Transitioning from JavaScript to Swift

Introduction

If you're like me, mobile development can seem intimidating. I was used to this world where JavaScript was the hammer that solved all problems when it came to web development. There are solutions to mobile development in the JavaScript ecosystem (like React Native) that helped bridge that gap a bit, but I still felt this desire to really understand what was happening behind the curtain. In order to kickstart this journey into mobile development, I began in the most obvious starting place, learning Swift. Swift is the official language created by Apple to develop applications for iOS, macOS, watchOS and tvOS. In this introduction to Swift, I'll explore different concepts and try explaining how they relate to their counterparts (if one exists) in JavaScript. Let's get started!

JavaScript All The Things

The Basics

Var - similar to the var and let keyword in JS. Used to initialize scoped variables.

Let - analogous to const in JS. Once it's declared, it cannot be mutated. Small subtlety here in that it can be initialized without an initial value, and eventually set later, but still may only be set once.

Optionals - If you're familiar with TypeScript, these are very similar to nullable values. You declare an optional by appending a ? at the end of the data type declaration. It's essentially telling Swift, "this property may or may not have a value associated with it". If it does not, the value is set to nil and no compilation errors are thrown. Any data type in Swift can be set as an optional.

  • Side note: In order to retrieve a value from an optional, you must unwrap it in Swift. There are two methods to unwrapping an optional, a forced unwrap where Swift pulls the value out without checking for its existence (the onus is on you to check this). The other, more streamlined, approach is to store it in a temp variable if a value exists, or keep moving along if it doesn't. Both options are shown below:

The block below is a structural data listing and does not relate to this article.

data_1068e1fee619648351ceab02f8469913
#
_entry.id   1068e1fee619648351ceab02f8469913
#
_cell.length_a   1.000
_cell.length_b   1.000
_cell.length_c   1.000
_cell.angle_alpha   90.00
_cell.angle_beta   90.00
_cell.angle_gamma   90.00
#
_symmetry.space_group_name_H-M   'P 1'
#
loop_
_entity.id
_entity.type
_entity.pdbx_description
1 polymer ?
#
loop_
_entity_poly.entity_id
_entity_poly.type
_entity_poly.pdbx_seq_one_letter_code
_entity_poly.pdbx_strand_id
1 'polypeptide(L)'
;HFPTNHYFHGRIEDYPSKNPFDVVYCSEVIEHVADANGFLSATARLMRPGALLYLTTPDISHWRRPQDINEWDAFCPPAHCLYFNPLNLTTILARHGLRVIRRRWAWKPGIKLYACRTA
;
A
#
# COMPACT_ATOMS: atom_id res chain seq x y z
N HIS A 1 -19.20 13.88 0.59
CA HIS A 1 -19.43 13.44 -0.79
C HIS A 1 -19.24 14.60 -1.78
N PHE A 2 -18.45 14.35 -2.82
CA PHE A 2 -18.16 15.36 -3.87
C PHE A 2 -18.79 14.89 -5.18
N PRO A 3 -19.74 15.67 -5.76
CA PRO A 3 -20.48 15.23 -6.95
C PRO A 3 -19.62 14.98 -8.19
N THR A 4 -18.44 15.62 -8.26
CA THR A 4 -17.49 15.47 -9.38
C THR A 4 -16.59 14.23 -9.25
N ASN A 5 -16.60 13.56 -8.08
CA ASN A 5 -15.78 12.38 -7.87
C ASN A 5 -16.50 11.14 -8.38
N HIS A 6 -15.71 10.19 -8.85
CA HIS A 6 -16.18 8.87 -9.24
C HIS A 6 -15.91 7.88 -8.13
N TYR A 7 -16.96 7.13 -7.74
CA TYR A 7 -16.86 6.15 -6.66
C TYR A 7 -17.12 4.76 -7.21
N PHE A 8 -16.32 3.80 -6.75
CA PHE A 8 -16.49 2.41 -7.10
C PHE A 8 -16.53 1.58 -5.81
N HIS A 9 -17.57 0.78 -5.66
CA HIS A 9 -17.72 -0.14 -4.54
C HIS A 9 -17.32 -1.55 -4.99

// declare your optional
var optionalString: String?

// shorter, more concise approach
if let unwrappedString = optionalString {
    print(unwrappedString)
} else {
    //...no value, do something else
}

// must check for value here or app could crash
if optionalString != nil {
    // we are force unwrapping here by using the bang (!) operator
    var unwrappedString = optionalString!
    print(unwrappedString)
}

Data Types

All of your typical primitive data types (bool, char, int, float, etc) are available in Swift, as well as some of your other common types found in JavaScript (string, array). There are even a few others you might not be familiar with if you're coming from a pure JavaScript background (dictionary, set, enum). If you're used to TypeScript, the syntax for declaring these data types may look familiar:

var myString: String
var myInt: Int
var myIntArray: [Int] // Array of Int
var students: [Int: String] // Dictionary of Int keys and String values
enum animalEnum {
    case lion
    case tiger
    case bear
}

With the string data type also comes string interpolation, which does exist in Swift but the syntax may look a bit different than what you're used to:

let firstName = "Foo"
let lastName = "Barr"
let age = 30

//string interpolation
print("Hello, my name is \(firstName) \(lastName), and I'm \(age) years old!")

Functions

Functions are structured in a similar way to what you might be used to, with a few minor differences thrown in. Functions are declared with the func keyword. Any parameters must identify their data type, and any calling function must explicitly define the arguments it's passing to the function (there are times when this restriction isn't true, but for the sake of this article, I'll stick with the rule of thumb here).

func printHappyBirthdayMessage(age: Int, name: String) {
    print("Happy birthday, \(name)! I can't believe you're already \(age) years old!)
}

printHappyBirthdayMessage(age: 30, name: "Foo Bar")

If you are returning a value, you must specify its data type as well, using the arrow syntax (this may look familiar to arrow functions in JavaScript, except with a single dashed arrow instead of =>):

func calculateSqFeet(length: Int, width: Int) -> Int {
    return length * width
}

Loops

There are three major types of loops in Swift, and are all pretty common in JavaScript: while, repeat-while (analogous to do-while in JavaScript), and for-in loops. The main one that you'll find yourself using is the for-in and its syntax is pretty much the same as JavaScript.

In Swift, there are some additional utilities you can use with loops as well, including range operator to increment by 1: